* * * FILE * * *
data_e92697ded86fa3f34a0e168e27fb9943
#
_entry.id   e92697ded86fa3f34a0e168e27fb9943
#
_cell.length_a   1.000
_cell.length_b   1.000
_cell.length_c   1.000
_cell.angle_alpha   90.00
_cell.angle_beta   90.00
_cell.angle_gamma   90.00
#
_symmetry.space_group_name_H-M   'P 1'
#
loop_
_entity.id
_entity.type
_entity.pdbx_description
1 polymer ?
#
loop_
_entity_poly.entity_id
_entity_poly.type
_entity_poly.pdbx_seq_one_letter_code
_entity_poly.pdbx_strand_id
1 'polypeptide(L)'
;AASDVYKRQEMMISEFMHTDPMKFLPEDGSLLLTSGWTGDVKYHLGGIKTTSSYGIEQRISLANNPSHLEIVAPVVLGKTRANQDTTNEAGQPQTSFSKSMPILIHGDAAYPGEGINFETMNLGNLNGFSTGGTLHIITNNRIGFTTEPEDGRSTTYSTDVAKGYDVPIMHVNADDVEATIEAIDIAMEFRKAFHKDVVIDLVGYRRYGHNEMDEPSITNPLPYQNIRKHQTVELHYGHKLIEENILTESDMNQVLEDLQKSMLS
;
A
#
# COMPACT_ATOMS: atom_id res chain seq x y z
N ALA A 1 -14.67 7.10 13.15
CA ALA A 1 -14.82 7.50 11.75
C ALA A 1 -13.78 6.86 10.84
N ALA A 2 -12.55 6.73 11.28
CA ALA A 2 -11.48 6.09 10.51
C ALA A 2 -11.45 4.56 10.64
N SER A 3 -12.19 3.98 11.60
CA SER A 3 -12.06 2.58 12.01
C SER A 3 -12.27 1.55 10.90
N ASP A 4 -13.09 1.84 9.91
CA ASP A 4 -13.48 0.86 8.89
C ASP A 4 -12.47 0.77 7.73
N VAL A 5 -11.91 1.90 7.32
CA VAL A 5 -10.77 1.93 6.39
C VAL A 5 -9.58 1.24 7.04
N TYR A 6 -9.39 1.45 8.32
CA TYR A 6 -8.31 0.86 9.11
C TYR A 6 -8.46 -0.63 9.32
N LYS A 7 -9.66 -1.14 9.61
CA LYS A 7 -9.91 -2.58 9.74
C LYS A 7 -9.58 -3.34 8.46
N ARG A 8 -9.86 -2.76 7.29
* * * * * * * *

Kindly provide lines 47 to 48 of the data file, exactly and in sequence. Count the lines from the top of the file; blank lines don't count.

CA TYR A 6 -8.31 0.86 9.11
C TYR A 6 -8.46 -0.63 9.32